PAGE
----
The development of an enzyme-immunoassay for urinary pregnanediol-3-glucuronide and its application to reproductive assessment in exotic mammals



Measurement of urinary pregnanediol-3-glucuronide (PdG) provides a practical, non-invasive method for monitoring ovarian function and pregnancy in diverse mammalian species. To date, however, methods of laboratory analysis have relied on radio-immunoassay procedures which, because of their cost and the problems associated with the use and disposal of radioactive substances, have limited potential for routine application in zoos and other animal collections with limited laboratory facilities. The present paper reports the development of a non-isotopic enzyme-immunoassay for the measurement of urinary PdG in a wide range of exotic mammals and describes its application to reproductive assessment in the gorilla and rhinoceros.

The assay is based on an homologous competitive binding system and utilizes antiserum raised against PdG-bovine serum albumen and alkaline phosphatase-PdG, prepared by the active ester technique, as conjugate. Sensitivity of the assay is between 12.5 and 25 pg/well and precision, expressed as the intra- and inter-assay coefficients of variation, is between 5.3 and 7.8% and 9.2 and 16.1%, respectively. Serial dilutions of human, gorilla, orang-utan, mangabey, blackbuck, okapi, gaur, giant panda and Indian, black and white rhinoceros urine gave displacement curves parallel to that of the PdG standard, indicating the potential of the assay for multi-species application.

The pattern of excretion of immunoreactive PdG during successive menstrual cycles and two complete pregnancies in a gorilla is described. Follicular phase levels of PdG were low (0.07–0.13 μg/mg creatinine (Cr)), in contrast to the high levels of excretion during the luteal phase (maximum values 1.5–2.1 μg/mg Cr). Mean cycle length was 29.6±1.5 days with a range of 26–34 (n = 5). The pattern of PdG excretion during pregnancy showed a slow increase during the first 60 days and a more rapid rise to values of 8–12 μg/mg Cr after 120 days, with no further consistent increase during the remaining period of pregnancy. Estimated gestation lengths were 280 and 256 days.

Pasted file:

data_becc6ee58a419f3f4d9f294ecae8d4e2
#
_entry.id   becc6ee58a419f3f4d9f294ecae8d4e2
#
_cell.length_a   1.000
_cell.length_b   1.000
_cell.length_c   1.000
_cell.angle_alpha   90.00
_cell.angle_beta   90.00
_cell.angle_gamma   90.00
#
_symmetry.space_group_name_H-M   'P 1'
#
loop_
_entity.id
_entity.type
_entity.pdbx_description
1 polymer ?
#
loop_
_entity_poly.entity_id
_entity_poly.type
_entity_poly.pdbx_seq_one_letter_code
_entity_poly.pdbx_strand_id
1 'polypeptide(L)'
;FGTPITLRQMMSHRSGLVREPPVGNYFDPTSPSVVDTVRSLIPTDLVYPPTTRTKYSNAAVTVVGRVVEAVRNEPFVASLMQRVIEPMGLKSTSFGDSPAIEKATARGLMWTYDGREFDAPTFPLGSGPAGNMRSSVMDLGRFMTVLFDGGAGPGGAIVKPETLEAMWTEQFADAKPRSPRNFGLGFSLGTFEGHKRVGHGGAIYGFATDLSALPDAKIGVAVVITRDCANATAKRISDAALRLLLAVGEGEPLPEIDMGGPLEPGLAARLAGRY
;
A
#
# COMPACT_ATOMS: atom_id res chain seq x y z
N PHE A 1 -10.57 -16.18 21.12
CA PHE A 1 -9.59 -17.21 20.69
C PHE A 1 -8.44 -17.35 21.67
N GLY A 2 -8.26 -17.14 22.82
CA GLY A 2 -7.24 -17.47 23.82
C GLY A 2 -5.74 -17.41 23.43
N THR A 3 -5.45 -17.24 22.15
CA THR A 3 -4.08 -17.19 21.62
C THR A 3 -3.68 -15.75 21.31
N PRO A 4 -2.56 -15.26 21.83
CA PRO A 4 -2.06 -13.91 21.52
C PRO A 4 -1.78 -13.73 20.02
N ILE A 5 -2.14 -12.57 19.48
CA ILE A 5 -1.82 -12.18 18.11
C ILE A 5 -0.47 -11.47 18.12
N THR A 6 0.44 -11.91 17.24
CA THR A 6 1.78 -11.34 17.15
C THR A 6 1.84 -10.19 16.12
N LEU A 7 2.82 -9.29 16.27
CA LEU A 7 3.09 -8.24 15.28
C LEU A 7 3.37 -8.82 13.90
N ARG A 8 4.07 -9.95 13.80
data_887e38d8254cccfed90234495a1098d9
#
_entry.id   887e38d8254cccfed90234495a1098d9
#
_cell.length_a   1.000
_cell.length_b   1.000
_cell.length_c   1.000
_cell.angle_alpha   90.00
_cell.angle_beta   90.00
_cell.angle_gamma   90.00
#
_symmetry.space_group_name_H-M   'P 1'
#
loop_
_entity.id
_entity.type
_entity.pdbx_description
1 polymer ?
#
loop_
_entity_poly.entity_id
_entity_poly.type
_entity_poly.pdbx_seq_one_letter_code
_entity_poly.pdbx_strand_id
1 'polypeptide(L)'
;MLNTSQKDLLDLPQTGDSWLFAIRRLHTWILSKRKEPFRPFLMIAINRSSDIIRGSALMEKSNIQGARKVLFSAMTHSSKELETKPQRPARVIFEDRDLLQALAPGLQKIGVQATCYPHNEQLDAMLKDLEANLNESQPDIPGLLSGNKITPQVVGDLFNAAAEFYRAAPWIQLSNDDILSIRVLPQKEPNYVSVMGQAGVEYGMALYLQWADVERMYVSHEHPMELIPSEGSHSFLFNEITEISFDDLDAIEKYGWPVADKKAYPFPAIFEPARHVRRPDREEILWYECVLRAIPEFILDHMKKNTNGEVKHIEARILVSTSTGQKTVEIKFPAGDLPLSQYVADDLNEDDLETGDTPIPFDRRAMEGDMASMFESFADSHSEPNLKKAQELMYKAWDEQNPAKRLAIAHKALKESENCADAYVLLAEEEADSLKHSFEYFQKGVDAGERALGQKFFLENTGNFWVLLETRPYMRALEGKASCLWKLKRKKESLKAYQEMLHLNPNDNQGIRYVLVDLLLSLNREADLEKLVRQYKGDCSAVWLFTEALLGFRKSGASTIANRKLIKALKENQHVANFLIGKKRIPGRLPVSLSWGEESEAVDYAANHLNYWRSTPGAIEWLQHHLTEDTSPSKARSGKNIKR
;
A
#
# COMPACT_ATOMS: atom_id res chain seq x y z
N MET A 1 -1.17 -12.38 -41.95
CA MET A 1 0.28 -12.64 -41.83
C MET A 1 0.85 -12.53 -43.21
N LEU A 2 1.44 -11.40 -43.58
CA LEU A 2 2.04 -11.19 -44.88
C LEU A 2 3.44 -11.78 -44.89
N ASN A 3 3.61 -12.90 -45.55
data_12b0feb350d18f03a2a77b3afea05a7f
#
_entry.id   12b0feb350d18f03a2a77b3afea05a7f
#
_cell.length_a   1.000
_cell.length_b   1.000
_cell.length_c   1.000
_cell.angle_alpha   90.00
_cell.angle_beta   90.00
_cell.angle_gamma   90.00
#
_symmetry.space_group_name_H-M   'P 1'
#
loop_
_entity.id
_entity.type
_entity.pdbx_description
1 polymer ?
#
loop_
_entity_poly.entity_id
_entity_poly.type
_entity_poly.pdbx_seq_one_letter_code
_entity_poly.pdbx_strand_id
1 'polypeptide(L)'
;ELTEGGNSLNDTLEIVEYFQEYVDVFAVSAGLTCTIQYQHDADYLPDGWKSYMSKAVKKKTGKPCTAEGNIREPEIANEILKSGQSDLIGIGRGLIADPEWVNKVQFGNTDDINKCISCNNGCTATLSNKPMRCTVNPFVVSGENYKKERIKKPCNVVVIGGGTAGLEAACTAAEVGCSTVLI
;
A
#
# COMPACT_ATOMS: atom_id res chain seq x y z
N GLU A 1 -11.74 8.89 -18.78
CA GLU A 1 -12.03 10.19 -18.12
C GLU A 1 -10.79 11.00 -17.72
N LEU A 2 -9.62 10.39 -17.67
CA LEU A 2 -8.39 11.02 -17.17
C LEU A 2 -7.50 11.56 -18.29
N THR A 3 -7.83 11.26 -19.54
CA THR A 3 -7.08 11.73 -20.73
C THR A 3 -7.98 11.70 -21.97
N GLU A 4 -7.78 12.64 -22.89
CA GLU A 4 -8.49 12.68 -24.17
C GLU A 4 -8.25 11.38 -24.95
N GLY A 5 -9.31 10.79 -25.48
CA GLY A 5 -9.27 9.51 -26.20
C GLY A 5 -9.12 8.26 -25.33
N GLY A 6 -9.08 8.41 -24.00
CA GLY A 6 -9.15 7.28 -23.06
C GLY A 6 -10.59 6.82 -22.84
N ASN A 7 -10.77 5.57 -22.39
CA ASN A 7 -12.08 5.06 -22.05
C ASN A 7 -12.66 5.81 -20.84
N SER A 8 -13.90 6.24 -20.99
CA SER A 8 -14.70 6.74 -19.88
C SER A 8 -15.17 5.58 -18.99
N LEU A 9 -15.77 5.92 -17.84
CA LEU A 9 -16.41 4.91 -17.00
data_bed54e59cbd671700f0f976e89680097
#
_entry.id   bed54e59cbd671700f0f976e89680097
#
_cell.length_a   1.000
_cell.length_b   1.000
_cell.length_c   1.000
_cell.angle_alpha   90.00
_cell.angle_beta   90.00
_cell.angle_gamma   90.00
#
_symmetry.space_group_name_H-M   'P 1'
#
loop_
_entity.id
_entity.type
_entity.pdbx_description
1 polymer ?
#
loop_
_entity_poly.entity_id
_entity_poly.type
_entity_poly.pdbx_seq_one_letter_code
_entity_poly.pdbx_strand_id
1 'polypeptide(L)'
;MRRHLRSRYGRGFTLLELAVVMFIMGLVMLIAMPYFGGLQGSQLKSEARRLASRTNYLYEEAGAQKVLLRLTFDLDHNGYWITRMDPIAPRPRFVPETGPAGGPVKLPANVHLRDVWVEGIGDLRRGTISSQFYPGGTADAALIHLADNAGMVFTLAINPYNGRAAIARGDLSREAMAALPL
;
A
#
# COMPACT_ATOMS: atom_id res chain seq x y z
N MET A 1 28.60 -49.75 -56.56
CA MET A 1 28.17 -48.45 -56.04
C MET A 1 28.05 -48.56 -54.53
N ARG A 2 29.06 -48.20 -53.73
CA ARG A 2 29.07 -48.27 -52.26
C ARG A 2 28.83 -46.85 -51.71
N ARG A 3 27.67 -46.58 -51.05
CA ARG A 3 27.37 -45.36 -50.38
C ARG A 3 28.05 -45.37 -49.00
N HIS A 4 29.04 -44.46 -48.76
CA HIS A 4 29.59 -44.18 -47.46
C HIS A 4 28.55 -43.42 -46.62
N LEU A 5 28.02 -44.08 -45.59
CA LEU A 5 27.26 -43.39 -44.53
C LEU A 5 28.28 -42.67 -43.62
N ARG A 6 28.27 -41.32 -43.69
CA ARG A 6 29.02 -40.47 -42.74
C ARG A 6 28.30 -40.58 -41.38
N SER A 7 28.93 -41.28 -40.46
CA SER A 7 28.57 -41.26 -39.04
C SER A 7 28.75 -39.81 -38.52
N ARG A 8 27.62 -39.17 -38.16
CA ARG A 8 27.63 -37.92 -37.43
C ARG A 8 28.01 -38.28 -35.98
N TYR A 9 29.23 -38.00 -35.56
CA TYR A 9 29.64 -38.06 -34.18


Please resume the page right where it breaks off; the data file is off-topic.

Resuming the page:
The levels of immunoreactive PdG excreted during mid-to-late pregnancy varied considerably between the three species of rhinoceros, maximum values ranging from up to 10 μg/mg Cr in the Indian to 0.08 μg/mg Cr in the white rhinoceros. Despite this variation pregnancy was associated with elevated PdG excretion in all three species and each profile showed a marked fall in levels at the end of the gestation period. The results suggest potential for urinary PdG determination as a practical method of pregnancy detection in both Indian and African rhinoceros, although species differences in the relative importance of PdG as a progesterone metabolite probably exist.